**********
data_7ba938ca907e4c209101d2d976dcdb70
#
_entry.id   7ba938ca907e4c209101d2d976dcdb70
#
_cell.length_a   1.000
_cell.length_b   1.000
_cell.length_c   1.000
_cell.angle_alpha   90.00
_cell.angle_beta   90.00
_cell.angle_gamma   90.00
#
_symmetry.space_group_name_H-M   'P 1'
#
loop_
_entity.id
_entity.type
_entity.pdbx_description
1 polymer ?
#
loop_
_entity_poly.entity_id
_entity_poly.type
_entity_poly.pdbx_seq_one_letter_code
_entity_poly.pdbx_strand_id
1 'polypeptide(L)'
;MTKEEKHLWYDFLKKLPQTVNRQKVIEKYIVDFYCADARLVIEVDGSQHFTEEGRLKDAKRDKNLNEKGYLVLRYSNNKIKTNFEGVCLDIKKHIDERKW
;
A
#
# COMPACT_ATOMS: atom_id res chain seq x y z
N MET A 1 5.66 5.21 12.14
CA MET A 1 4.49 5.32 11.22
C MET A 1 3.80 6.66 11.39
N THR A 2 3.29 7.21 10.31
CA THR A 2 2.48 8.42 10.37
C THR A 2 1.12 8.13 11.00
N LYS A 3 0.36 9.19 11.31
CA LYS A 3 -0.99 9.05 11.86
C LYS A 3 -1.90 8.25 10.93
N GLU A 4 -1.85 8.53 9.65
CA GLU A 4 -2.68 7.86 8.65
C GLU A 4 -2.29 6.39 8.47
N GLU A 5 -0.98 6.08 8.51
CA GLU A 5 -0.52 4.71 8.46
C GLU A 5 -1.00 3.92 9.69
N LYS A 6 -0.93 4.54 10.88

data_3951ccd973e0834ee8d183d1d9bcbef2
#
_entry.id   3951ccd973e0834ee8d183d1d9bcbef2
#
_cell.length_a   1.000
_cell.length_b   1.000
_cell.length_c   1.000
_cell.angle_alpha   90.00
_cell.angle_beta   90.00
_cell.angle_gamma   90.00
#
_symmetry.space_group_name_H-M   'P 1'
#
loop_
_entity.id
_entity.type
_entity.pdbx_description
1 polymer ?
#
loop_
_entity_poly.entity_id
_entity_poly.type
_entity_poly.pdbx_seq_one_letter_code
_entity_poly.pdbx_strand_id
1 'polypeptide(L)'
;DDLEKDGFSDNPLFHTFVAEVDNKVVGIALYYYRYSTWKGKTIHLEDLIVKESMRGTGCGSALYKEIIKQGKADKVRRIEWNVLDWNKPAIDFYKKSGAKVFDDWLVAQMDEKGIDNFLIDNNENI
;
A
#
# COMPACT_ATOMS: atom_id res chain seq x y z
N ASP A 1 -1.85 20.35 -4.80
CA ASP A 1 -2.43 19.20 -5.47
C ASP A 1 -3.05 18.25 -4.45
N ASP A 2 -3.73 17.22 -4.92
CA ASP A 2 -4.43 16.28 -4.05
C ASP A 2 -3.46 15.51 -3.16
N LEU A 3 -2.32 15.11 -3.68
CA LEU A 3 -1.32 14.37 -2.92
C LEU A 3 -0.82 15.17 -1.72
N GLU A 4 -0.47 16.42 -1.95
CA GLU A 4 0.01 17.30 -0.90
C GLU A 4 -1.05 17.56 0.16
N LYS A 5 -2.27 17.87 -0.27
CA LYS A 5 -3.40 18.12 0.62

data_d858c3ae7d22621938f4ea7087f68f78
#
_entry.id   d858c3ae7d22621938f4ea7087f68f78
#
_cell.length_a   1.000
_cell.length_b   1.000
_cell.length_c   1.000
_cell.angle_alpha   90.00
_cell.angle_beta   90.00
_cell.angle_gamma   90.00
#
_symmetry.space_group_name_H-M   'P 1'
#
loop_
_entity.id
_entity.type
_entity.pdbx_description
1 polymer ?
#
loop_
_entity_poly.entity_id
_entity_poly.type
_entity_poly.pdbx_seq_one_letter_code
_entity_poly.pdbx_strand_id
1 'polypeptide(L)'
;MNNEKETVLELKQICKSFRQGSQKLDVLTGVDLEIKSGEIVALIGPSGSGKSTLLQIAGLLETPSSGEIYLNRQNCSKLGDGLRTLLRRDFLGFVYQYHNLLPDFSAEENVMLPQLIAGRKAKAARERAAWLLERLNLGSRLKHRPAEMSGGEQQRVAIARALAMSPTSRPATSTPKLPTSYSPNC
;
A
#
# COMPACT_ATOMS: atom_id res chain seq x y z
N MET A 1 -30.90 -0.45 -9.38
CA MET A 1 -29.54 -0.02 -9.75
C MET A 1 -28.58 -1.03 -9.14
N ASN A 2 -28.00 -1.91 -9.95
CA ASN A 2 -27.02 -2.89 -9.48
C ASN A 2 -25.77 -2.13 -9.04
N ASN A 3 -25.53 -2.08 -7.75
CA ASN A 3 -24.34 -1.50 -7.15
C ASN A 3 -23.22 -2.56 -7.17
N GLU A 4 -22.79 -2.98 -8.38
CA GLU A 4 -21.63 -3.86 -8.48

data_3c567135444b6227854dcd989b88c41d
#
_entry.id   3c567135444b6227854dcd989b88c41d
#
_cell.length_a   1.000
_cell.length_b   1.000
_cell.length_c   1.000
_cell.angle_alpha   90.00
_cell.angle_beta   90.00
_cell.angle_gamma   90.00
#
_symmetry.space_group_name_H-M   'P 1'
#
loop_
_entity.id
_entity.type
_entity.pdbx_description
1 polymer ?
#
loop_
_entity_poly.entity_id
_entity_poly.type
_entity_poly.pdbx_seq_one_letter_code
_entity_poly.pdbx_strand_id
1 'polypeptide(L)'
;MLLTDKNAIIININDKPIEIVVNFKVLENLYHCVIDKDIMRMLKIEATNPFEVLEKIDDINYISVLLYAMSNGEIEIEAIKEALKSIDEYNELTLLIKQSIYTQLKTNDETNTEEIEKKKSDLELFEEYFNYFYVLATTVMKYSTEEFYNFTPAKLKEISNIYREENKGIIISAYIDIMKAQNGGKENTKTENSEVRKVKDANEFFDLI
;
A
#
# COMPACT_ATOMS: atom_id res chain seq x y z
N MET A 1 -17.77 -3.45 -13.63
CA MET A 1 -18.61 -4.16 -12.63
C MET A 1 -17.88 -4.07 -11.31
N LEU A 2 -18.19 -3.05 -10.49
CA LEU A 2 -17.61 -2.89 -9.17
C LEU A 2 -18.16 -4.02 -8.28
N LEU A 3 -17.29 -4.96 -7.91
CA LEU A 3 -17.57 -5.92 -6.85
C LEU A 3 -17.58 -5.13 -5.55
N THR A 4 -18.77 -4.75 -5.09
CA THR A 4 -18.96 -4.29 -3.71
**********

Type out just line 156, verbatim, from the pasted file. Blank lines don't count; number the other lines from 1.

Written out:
1 'polypeptide(L)'